Less than one in five businesses have increased productivity with AI tools

New research from Pluralsight reveals that despite accelerating AI adoption, the majority of businesses don’t understand the AI skills their employees have, and lack an upskilling strategy to develop them further.

  • 5 months ago Posted in

There is a stark disconnect between business investment in AI and how prepared employees are to use the new technology for efficiency and productivity gains. Fewer than 20% of businesses have seen a productivity boost from using AI tools, and over 90% of technologists feel there is not enough investment in training to use the technology. New research from Pluralsight shows this problem is compounding fears around AI and job security amongst employees who feel their role is at risk of being replaced and that their skills will quickly become obsolete.

The report titled "Pluralsight AI Skills Report: The Gap Between AI Investment and Worker Readiness" surveyed 250 decision-makers & 250 technology practitioners in the UK on current strategies and attitudes towards AI adoption, AI skills and the future of technology work in the era of AI.

AI as a competitive driver of business success

Three important findings from the report:

• Businesses across industries are looking to make use of AI. Ninety one percent of organisations say they are planning to increase investment in AI technologies in the next 12 months, and 93% have accelerated AI initiatives in the last 12 months.

• The primary motivations are to enhance the customer experience and/or support, improve the employee experience, and increase automation and efficiency.

• Embracing AI is not just a nice to have anymore; it is becoming a necessity in the modern business landscape across multiple industries. 94% of decision makers agree that those not investing in AI in the near future will fall behind the competition.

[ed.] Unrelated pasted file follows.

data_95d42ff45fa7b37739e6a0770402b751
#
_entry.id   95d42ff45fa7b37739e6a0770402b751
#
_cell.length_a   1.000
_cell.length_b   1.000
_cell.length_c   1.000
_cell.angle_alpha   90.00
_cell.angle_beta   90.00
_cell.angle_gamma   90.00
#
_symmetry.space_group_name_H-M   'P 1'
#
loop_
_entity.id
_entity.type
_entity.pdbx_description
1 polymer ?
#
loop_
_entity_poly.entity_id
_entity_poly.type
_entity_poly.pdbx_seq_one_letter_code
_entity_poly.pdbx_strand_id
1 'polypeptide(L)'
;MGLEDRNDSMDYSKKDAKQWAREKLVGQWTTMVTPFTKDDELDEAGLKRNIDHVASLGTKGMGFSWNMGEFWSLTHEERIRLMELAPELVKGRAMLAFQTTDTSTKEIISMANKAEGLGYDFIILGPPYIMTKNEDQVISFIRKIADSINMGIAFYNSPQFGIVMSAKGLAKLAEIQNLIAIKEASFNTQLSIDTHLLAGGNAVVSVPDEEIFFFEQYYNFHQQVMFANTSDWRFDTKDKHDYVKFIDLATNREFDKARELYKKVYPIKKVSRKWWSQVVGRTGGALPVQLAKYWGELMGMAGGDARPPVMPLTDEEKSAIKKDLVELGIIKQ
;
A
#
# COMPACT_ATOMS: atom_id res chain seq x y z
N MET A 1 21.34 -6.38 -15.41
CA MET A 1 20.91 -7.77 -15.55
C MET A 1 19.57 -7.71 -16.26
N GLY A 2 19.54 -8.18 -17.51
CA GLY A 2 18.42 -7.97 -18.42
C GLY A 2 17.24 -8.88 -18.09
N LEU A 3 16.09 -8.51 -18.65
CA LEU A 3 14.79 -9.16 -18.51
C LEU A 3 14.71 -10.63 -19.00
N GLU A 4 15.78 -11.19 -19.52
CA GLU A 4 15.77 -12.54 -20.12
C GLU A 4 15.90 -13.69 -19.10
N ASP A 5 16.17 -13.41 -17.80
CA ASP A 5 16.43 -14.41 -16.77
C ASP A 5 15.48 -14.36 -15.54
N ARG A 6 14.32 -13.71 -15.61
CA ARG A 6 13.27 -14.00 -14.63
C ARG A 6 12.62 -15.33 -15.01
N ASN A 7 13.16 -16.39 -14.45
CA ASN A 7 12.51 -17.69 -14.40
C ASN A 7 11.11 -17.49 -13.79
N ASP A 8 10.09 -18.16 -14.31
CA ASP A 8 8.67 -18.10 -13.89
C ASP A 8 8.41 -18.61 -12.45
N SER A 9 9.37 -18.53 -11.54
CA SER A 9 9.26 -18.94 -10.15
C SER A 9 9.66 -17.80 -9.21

Understanding AI skillsets within organisations

Businesses face a significant disconnect between wanting to invest in AI, but not believing that it will actually be effective. The research shows 40% of business leaders and technologists believe AI will add more frustration to people’s jobs.

At the same time, 20% of business leaders do not understand their teams’ proficiency in AI, and there is uncertainty from technologists too. Just over half (53%) of employees think their role is at risk of being replaced by AI, and 79% think their skills will quickly become obsolete as AI advances.

Indeed, 91% of business leaders themselves say they are likely to replace or outsource talent in order to successfully deploy AI initiatives. Technologists are well aware of how to fend off this potential risk; 97% acknowledge that staying up-to-date on AI skills is the best way to ensure they have a job in the competitive market.

Commenting on the research Pluralsight’s CEO, Aaron Skonnard, said, “If businesses are to succeed with AI deployments, there is no doubt that they need the right talent in place to work with the technology. But this must not come at the expense of their current workforce – who, through upskilling, can help organisations fill skills gaps from within. Organisations must focus on training their existing talent to propel them through the next wave of AI innovation.”

Matching AI investment with employee training to drive productivity

In order to bridge the gap between AI investment and skill sets, developing talent is crucial. But a lack of investment into skills is felt by employees, with 81% of technologists agreeing that their company often invests in new technology without consideration for teaching employees how to use it.

While 94% of businesses agree that AI initiatives will fail without staff who can effectively use and work with these tools, 88% of technologists agree that their company is investing in training for new AI-technologies less than they should be.

This means employees are left to play catch up with new AI investment, and businesses are suffering, with only 16% seeing increased productivity or efficiency as a result of adopting AI tools.

“Unsurprisingly, fears that AI technologies have the potential to put people out of work are top of mind for technologists,” according to Skonnard. “Instead of focusing on how jobs will be replaced by AI, business leaders and technologists should instead focus on how they can use AI to augment their existing skills. When it comes to AI, it shouldn’t be about how organisations can get by with less, but how organisations can do more with their existing staff.” 

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